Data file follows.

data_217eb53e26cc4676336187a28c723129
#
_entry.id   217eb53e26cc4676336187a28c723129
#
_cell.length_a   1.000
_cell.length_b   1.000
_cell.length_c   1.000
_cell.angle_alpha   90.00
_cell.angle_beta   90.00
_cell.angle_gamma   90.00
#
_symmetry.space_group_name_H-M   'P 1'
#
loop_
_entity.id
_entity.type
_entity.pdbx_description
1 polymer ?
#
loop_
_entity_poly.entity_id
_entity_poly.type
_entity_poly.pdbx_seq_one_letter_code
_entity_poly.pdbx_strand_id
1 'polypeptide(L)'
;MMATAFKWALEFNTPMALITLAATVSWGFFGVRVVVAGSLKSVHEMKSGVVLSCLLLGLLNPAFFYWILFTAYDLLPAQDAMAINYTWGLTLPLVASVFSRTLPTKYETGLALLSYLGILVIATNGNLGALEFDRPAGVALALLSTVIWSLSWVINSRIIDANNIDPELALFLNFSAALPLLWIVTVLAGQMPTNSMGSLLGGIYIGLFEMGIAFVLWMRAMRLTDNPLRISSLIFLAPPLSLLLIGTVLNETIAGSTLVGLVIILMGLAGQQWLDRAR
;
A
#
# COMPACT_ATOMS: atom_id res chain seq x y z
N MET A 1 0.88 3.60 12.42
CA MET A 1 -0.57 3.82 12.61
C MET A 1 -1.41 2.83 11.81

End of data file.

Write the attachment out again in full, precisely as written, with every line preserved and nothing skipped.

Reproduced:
data_217eb53e26cc4676336187a28c723129
#
_entry.id   217eb53e26cc4676336187a28c723129
#
_cell.length_a   1.000
_cell.length_b   1.000
_cell.length_c   1.000
_cell.angle_alpha   90.00
_cell.angle_beta   90.00
_cell.angle_gamma   90.00
#
_symmetry.space_group_name_H-M   'P 1'
#
loop_
_entity.id
_entity.type
_entity.pdbx_description
1 polymer ?
#
loop_
_entity_poly.entity_id
_entity_poly.type
_entity_poly.pdbx_seq_one_letter_code
_entity_poly.pdbx_strand_id
1 'polypeptide(L)'
;MMATAFKWALEFNTPMALITLAATVSWGFFGVRVVVAGSLKSVHEMKSGVVLSCLLLGLLNPAFFYWILFTAYDLLPAQDAMAINYTWGLTLPLVASVFSRTLPTKYETGLALLSYLGILVIATNGNLGALEFDRPAGVALALLSTVIWSLSWVINSRIIDANNIDPELALFLNFSAALPLLWIVTVLAGQMPTNSMGSLLGGIYIGLFEMGIAFVLWMRAMRLTDNPLRISSLIFLAPPLSLLLIGTVLNETIAGSTLVGLVIILMGLAGQQWLDRAR
;
A
#
# COMPACT_ATOMS: atom_id res chain seq x y z
N MET A 1 0.88 3.60 12.42
CA MET A 1 -0.57 3.82 12.61
C MET A 1 -1.41 2.83 11.81